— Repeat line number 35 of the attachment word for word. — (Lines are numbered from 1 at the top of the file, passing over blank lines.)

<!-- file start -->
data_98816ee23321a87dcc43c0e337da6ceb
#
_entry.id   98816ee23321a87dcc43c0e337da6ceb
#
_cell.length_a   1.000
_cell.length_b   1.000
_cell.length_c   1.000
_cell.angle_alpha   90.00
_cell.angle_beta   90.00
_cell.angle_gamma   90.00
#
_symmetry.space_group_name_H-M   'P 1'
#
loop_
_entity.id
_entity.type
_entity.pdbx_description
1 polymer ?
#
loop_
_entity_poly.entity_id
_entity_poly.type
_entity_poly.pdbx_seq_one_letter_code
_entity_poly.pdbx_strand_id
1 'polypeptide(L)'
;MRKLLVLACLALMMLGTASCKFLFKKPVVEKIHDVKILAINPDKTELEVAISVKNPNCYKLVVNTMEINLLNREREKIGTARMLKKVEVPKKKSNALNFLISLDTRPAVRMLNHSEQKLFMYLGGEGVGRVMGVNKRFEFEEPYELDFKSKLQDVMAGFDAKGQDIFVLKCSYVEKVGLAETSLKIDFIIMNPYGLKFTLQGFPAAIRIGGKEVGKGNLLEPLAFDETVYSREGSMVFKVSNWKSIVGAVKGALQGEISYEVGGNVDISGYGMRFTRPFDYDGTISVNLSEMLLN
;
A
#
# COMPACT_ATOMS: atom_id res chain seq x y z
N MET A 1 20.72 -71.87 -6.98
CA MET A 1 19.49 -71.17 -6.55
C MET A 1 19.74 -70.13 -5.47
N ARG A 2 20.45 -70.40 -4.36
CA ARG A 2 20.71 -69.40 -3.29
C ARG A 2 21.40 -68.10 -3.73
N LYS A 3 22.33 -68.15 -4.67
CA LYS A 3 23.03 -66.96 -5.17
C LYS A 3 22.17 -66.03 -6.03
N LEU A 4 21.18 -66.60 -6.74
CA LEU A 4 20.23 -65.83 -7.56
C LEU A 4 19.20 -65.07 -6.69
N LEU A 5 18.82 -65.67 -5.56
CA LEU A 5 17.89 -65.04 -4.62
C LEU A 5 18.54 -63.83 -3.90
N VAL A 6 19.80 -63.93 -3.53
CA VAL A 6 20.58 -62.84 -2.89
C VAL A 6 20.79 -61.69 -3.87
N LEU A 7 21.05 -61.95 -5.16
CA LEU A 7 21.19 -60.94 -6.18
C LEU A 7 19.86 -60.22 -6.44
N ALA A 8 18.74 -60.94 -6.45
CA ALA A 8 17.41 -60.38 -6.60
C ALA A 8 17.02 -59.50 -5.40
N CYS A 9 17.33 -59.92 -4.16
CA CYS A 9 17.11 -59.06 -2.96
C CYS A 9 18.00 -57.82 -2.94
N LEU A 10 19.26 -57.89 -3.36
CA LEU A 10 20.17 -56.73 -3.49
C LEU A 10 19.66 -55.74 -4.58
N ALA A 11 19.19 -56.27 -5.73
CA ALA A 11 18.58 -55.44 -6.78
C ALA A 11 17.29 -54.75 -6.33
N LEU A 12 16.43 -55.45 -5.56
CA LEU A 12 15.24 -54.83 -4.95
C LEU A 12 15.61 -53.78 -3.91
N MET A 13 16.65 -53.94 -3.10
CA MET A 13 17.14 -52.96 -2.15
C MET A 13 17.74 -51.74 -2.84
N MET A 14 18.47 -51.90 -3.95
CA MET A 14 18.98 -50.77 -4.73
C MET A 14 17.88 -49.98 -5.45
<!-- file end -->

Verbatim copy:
CA ARG A 2 20.71 -69.40 -3.29